Flutamide

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Flutamide
Flutamide structural formulae.png
Flutamide ball-and-stick.png
Systematic (IUPAC) name
2-methyl-N-[4-nitro-3-(trifluoromethyl)phenyl]-propanamide
Clinical data
AHFS/Drugs.com monograph
MedlinePlus a697045
Pregnancy
category
  • D
Legal status
  • (Prescription only)
Routes of
administration
Oral
Pharmacokinetic data
Bioavailability >90%
Protein binding 94 to 96%
Excretion >90% via urine
Identifiers
CAS Registry Number 13311-84-7 YesY
ATC code L02BB01
PubChem CID: 3397
IUPHAR/BPS 6943
DrugBank DB00499 YesY
ChemSpider 3280 YesY
UNII 76W6J0943E YesY
KEGG D00586 YesY
ChEBI CHEBI:5132 YesY
ChEMBL CHEMBL806 YesY
Synonyms SCH-13521
Chemical data
Formula C11H11F3N2O3
Molecular mass 276.212 g/mol
 YesY (what is this?)  (verify)

Flutamide (INN, USAN, BAN) (brand names Eulexin, Cytomid, Cebatrol, Chimax, Drogenil, Eulexin, Flucinom, Flutamin, Fugerel, Niftolide, Sebatrol) is an synthetic, non-steroidal, pure antiandrogen used primarily to treat prostate cancer.[1] It acts as a silent antagonist of the androgen receptor (AR), competing with androgens such as testosterone and its powerful active metabolite dihydrotestosterone (DHT) for binding to ARs in the prostate gland. By doing so, it prevents them from stimulating the prostate cancer cells to grow. In addition to its use in prostate cancer, flutamide has been used to treat hyperandrogenism (excess androgen levels) in women, such as in those with polycystic ovary syndrome (PCOS), and hirsutism.[2] Flutamide has been largely replaced by newer non-steroidal antiandrogens, namely bicalutamide, due to better safety, tolerability, and pharmacokinetic profiles.[3][4]

Flutamide was first introduced into clinical use in 1975,[5] and was approved by the United States Food and Drug Administration for the treatment of metastatic prostate cancer in combination with a gonadotropin-releasing hormone (GnRH) analogue in 1989.[6]

Use[edit]

Prostate cancer[edit]

GnRH is released by the hypothalamus in a pulsatile fashion; this causes the anterior pituitary gland to release luteinizing hormone (LH) and follicle-stimulating hormone (FSH). LH stimulates the testes to produce testosterone, which is metabolized to DHT by the enzyme 5α-reductase.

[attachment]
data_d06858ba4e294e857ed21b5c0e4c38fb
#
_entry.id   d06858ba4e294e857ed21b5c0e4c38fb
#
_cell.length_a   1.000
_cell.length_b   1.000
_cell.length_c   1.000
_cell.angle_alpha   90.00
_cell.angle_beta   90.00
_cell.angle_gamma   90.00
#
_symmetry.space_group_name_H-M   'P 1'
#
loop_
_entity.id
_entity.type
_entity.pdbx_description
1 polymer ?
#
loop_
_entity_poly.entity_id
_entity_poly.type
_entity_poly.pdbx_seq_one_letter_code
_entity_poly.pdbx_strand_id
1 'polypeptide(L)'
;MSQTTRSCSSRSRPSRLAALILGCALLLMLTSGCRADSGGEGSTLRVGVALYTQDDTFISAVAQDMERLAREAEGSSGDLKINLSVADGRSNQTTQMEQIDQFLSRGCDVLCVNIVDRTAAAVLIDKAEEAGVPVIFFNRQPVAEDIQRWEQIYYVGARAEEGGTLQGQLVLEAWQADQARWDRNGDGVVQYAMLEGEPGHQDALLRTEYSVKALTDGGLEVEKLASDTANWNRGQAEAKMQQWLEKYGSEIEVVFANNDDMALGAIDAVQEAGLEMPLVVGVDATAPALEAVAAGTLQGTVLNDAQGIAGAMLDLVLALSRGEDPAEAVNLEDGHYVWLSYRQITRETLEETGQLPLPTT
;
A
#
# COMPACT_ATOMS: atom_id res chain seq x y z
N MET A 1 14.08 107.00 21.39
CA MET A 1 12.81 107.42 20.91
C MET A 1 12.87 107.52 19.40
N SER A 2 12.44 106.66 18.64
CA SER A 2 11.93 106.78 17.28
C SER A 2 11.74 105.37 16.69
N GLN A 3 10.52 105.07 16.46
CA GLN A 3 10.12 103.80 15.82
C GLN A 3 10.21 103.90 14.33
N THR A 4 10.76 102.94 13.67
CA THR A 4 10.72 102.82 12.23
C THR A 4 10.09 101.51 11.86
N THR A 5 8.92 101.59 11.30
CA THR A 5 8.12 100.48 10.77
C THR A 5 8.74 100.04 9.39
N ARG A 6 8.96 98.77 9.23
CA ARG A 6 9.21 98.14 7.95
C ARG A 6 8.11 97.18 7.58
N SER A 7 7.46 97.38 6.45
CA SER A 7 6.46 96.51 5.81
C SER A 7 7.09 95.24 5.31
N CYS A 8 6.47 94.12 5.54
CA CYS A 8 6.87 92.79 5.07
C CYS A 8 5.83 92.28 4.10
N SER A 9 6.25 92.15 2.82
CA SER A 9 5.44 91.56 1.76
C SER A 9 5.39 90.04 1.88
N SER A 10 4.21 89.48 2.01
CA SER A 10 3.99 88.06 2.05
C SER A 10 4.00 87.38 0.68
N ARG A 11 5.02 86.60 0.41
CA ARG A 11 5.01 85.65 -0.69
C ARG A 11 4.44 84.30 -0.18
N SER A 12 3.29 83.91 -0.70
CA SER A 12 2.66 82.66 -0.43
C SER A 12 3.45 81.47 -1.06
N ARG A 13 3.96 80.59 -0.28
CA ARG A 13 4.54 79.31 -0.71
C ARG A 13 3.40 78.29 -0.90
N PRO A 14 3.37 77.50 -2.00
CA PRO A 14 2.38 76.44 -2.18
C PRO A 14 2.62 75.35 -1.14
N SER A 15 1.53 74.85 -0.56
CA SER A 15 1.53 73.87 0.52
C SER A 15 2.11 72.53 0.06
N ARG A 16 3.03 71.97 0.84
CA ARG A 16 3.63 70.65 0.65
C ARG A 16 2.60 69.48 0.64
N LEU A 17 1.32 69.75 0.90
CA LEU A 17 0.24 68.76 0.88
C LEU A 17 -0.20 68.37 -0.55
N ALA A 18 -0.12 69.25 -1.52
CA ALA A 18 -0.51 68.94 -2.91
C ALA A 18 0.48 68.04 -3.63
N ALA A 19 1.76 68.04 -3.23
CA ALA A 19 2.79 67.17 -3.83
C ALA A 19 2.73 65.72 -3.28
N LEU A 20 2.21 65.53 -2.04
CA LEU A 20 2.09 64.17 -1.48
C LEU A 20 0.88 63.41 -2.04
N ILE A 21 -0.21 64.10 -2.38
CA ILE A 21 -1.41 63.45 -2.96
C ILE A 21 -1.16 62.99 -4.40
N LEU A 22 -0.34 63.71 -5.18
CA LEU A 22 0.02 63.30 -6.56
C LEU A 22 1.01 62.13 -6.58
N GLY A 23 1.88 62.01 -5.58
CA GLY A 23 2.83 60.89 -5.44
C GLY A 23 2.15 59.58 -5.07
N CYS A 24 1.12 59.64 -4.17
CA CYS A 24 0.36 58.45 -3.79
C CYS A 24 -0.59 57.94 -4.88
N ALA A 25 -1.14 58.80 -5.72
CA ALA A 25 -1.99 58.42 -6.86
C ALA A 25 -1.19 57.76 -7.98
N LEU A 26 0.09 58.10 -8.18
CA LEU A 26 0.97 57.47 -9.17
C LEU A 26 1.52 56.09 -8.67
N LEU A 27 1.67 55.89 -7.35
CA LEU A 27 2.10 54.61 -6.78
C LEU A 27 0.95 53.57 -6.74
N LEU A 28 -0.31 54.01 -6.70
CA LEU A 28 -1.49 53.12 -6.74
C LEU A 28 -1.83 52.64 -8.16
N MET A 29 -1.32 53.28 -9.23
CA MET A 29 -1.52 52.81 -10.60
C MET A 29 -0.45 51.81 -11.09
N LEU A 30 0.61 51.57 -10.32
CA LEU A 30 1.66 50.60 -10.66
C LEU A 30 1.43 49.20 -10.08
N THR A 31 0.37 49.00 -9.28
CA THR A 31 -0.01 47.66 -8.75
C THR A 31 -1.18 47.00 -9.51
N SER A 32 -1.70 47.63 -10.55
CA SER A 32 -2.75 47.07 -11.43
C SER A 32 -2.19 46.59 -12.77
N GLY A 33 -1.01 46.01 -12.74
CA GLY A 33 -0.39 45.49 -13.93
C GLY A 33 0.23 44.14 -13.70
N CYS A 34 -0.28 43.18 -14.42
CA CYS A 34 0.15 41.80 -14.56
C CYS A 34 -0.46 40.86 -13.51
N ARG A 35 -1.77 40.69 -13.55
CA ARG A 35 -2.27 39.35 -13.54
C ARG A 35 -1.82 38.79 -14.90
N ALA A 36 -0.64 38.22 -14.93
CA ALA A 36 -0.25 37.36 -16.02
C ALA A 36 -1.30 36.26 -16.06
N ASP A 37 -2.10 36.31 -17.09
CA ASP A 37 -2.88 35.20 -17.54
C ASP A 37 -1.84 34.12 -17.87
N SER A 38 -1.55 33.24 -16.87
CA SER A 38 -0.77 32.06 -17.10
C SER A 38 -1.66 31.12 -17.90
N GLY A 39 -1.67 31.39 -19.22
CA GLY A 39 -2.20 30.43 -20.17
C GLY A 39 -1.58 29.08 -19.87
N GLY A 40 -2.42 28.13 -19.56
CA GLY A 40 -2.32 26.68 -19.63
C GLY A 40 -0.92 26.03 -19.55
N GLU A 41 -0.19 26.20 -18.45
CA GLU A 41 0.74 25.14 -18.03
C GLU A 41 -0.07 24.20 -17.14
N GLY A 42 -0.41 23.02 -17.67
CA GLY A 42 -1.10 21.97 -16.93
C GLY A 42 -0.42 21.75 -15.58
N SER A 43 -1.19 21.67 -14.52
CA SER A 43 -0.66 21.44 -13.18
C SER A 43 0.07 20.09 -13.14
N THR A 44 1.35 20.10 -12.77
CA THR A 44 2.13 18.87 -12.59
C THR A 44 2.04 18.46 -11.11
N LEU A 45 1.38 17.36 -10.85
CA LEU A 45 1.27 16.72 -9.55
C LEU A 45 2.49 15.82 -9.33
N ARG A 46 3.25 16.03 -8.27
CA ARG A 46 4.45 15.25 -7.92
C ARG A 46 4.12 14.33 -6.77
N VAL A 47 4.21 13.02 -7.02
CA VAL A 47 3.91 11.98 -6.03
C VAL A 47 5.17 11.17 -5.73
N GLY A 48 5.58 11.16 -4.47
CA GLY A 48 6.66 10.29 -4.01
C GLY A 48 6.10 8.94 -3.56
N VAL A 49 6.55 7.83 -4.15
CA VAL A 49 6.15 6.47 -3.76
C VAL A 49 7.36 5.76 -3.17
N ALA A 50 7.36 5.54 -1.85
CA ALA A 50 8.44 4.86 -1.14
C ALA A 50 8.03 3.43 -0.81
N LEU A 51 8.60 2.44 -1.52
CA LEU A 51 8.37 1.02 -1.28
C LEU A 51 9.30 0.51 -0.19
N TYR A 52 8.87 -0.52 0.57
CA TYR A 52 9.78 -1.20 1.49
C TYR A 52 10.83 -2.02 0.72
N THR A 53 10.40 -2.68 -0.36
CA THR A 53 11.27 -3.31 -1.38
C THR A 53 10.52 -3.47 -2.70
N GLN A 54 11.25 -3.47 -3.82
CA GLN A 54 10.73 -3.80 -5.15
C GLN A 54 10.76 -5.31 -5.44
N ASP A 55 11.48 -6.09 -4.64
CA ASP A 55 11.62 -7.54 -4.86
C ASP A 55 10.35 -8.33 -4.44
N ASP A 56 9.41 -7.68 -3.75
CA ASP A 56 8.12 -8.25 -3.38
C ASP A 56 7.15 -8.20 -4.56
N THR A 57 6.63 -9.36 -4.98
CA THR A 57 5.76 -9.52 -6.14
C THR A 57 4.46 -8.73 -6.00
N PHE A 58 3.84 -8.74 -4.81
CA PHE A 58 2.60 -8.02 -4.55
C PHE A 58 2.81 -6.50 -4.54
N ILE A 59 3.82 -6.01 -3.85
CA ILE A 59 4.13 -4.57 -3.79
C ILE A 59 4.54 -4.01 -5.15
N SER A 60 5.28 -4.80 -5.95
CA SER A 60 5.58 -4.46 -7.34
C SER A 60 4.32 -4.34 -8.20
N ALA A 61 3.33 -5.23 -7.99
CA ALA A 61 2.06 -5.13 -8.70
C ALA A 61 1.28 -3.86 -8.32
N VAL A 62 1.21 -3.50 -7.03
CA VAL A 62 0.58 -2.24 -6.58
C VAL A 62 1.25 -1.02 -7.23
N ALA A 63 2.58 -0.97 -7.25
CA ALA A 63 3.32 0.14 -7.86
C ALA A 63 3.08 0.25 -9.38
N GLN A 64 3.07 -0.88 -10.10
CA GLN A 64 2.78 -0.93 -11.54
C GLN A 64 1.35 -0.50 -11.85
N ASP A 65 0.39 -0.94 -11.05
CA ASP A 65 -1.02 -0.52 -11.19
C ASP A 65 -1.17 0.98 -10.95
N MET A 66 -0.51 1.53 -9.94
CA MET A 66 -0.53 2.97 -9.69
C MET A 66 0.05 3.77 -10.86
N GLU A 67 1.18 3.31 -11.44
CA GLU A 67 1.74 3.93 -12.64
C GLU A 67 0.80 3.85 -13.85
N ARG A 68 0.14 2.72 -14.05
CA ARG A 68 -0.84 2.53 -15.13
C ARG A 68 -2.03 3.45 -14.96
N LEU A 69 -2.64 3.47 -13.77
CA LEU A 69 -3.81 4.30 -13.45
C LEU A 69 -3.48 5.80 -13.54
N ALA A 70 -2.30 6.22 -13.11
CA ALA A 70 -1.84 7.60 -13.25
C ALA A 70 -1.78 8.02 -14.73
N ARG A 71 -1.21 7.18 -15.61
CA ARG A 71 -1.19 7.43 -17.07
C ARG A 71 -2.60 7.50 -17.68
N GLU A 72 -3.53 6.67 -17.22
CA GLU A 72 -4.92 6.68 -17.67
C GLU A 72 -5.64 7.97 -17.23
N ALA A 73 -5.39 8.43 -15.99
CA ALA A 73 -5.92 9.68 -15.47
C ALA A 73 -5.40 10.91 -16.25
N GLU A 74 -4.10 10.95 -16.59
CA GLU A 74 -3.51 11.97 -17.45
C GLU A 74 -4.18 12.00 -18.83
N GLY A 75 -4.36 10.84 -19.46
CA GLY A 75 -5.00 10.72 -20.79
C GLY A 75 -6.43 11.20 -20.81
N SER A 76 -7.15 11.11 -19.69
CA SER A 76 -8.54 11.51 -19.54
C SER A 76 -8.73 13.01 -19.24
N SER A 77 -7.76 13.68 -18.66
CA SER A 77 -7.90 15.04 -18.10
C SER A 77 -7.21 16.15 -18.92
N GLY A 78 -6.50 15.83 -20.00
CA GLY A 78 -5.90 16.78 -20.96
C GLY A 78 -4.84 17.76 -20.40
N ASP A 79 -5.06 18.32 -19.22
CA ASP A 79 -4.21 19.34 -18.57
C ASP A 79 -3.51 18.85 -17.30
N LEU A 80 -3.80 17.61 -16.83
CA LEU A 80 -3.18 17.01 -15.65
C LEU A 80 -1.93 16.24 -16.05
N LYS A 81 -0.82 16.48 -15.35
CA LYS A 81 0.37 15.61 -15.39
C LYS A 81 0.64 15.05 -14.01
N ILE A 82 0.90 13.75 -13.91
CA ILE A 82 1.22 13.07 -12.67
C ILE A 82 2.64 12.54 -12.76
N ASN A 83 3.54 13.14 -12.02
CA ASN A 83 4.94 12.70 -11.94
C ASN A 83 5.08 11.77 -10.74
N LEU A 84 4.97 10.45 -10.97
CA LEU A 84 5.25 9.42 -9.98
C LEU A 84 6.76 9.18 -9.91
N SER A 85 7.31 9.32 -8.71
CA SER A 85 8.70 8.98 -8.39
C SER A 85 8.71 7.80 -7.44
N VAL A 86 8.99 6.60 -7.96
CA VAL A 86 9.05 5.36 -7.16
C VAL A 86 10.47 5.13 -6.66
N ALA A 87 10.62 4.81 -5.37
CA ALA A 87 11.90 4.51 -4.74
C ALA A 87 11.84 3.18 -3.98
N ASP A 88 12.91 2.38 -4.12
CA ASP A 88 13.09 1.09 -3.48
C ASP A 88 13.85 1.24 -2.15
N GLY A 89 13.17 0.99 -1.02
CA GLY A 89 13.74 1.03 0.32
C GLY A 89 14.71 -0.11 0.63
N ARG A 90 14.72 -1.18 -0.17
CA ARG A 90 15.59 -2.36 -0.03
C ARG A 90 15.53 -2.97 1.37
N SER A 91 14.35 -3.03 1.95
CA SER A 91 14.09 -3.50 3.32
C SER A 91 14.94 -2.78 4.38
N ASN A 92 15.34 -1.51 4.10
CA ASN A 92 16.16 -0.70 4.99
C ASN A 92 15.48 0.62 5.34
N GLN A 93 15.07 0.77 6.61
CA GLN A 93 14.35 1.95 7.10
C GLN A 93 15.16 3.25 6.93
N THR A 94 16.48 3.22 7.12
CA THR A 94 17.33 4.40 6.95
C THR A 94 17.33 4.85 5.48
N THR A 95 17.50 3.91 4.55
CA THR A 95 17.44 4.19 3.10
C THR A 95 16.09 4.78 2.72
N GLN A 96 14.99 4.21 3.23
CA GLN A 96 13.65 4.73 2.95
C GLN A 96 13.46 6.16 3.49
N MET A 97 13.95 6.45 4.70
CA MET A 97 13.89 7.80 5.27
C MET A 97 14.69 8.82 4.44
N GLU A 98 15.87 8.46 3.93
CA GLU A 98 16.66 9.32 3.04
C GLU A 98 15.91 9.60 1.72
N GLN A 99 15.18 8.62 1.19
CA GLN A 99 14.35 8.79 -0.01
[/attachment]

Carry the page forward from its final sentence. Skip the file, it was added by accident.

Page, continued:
DHT, and to a significantly smaller extent, testosterone, stimulate prostate cancer cells to grow. Therefore, blocking these androgens can provide powerful treatment for prostate cancer, especially metastatic disease. Normally administered are GnRH analogues, such as leuprorelin or cetrorelix. Although GnRH agonists stimulate the same receptors that GnRH does, since they are present continuously and not in a pulsatile manner, they serve to inhibit the pituitary gland and therefore block the whole chain. However, they initially cause a surge in activity; this is not solely a theoretical risk but may cause the cancer to flare. Flutamide was initially used at the beginning of GnRH agonist therapy to block this surge, and it and other non-steroidal antiandrogens continue in this use. In contrast to GnRH agonists, GnRH antagonists don't cause an initial androgen surge, and are gradually replacing GnRH agonists in clinical use.[citation needed]

There have been studies to investigate the benefit of adding an antiandrogen to surgical orchiectomy or its continued use with a GnRH analogue (combined androgen blockade (CAB)). Adding antiandrogens to orchiectomy showed no benefit, while a small benefit was shown with adding antiandrogens to GnRH analogues.[citation needed]

Unfortunately, therapies which lower testosterone levels, such as orchiectomy or GnRH analogue administration, also have significant side effects. Compared to these therapies, treatment with antiandrogens exhibits "fewer hot flashes, less of an effect on libido, less muscle wasting, fewer personality changes, and less bone loss." However, antiandrogen therapy alone is less effective than surgery. Nevertheless, given the advanced age of many with prostate cancer, as well as other features, many men may choose antiandrogen therapy alone for a better quality of life.[7]

Off-label uses[edit]

Flutamide is sometimes used as a component of hormone replacement therapy for trans women. However, its use for this purpose is discouraged due to reports of hepatotoxicity in prostate cancer patients at comparable doses (albeit very rarely – 3 in every 10,000, or 0.0003%[8]).[9] Nilutamide, another non-steroidal antiandrogen, has also been used for this indication, but its use in general has, similarly to flutamide, been discouraged (due to its unique risk of interstitial pneumonitis as well as other unique adverse effects).[10][11] Bicalutamide is now regarded as the preferred choice of a non-steroidal antiandrogen relative to flutamide and nilutamide due namely to its much better safety profile.[3]

Side effects[edit]